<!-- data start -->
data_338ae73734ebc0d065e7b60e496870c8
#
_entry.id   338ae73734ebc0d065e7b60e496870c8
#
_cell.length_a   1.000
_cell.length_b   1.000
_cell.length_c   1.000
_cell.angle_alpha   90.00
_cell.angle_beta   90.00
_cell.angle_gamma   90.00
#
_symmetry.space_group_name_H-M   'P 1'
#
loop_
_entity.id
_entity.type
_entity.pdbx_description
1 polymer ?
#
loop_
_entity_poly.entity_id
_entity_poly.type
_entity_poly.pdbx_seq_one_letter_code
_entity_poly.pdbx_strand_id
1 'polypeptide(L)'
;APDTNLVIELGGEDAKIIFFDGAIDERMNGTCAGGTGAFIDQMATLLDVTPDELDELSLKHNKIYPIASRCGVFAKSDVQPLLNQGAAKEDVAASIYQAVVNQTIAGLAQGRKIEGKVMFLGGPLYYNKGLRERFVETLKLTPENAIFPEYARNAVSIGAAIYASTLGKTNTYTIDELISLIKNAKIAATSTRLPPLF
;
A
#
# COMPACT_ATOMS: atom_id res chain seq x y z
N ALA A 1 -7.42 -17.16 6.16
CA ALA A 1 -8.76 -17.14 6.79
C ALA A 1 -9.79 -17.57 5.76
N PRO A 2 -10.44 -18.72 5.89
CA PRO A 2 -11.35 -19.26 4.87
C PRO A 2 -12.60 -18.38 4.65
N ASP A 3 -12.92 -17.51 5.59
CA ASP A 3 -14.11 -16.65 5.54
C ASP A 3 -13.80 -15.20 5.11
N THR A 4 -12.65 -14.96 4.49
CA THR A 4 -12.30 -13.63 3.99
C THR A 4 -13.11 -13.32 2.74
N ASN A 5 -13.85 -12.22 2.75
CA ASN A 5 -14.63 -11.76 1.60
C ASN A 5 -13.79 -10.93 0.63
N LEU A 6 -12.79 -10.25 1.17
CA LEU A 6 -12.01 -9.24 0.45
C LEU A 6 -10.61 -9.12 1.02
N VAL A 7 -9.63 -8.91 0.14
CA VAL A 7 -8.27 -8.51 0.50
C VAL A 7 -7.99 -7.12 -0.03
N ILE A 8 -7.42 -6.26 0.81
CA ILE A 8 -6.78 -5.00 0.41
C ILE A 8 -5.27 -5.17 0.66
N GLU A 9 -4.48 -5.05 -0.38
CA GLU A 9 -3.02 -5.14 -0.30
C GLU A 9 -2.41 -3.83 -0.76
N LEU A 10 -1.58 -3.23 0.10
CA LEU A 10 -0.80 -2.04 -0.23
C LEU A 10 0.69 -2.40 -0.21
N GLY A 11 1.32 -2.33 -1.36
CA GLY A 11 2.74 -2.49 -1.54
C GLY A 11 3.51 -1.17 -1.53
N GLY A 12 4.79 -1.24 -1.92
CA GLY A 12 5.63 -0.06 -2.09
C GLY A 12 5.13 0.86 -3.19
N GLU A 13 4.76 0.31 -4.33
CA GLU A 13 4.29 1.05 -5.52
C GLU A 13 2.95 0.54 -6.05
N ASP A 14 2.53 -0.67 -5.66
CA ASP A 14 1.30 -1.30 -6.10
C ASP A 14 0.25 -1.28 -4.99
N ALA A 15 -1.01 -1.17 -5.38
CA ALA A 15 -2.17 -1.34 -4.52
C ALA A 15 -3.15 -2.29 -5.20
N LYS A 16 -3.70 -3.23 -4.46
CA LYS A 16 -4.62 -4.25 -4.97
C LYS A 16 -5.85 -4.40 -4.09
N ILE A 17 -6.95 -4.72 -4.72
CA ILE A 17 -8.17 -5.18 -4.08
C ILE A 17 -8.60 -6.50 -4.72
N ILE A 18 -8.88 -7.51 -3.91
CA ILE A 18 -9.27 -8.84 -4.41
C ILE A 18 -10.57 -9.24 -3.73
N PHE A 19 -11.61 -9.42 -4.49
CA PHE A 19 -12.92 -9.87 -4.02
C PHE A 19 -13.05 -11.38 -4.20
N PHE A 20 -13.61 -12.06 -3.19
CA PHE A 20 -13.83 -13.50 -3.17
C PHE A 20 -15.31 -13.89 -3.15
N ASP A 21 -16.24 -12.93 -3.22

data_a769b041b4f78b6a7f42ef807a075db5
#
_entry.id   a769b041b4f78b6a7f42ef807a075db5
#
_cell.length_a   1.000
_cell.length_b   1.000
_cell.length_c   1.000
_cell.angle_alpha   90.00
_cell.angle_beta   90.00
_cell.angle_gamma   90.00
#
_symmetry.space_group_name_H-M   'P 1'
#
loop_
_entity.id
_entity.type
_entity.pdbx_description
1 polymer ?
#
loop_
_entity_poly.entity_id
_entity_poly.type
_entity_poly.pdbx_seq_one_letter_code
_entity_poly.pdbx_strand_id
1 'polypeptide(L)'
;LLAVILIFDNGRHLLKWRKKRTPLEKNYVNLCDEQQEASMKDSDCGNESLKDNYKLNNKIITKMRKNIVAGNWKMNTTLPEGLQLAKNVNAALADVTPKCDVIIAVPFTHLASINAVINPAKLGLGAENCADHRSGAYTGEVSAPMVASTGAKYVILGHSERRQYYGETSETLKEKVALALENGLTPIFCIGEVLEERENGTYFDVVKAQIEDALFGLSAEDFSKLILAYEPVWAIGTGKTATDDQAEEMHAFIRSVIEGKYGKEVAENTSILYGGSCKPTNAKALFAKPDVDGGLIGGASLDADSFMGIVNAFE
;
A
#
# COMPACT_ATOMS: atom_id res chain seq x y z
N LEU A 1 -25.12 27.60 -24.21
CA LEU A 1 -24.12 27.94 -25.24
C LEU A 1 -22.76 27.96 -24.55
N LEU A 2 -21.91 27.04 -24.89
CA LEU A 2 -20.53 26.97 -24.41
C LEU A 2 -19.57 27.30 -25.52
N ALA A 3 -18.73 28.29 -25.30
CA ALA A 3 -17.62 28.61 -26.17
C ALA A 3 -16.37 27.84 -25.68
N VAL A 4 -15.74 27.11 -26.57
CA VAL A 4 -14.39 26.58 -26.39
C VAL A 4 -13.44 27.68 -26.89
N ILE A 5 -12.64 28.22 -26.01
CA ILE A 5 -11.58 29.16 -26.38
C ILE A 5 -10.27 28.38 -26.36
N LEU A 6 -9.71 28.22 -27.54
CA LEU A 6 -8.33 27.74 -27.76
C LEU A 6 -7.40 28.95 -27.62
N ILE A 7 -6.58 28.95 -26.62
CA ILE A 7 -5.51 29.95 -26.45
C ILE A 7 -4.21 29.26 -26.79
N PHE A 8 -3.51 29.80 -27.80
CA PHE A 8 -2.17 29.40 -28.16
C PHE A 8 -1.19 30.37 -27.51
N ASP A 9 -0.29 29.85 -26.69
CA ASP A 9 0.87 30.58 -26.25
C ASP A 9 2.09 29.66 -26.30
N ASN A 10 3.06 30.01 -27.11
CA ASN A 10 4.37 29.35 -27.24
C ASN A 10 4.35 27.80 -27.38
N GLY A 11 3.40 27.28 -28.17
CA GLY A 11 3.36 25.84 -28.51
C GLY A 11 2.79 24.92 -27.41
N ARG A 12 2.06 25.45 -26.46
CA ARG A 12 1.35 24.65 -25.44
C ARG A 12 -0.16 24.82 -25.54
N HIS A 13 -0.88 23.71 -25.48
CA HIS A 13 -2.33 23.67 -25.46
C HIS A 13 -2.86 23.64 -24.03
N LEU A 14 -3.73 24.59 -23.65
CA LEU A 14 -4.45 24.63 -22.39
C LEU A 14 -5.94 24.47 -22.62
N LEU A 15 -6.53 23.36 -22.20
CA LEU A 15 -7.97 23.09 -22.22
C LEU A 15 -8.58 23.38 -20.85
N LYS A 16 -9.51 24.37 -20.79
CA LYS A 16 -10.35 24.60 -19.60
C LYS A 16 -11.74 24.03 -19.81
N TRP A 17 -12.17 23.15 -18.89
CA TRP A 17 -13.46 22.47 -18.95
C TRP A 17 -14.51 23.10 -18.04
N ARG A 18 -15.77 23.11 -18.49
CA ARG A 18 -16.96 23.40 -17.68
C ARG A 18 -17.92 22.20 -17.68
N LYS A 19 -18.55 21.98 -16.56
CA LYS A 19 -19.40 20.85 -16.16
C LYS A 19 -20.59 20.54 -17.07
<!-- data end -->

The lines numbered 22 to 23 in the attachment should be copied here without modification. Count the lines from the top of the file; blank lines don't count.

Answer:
_entity_poly.type
_entity_poly.pdbx_seq_one_letter_code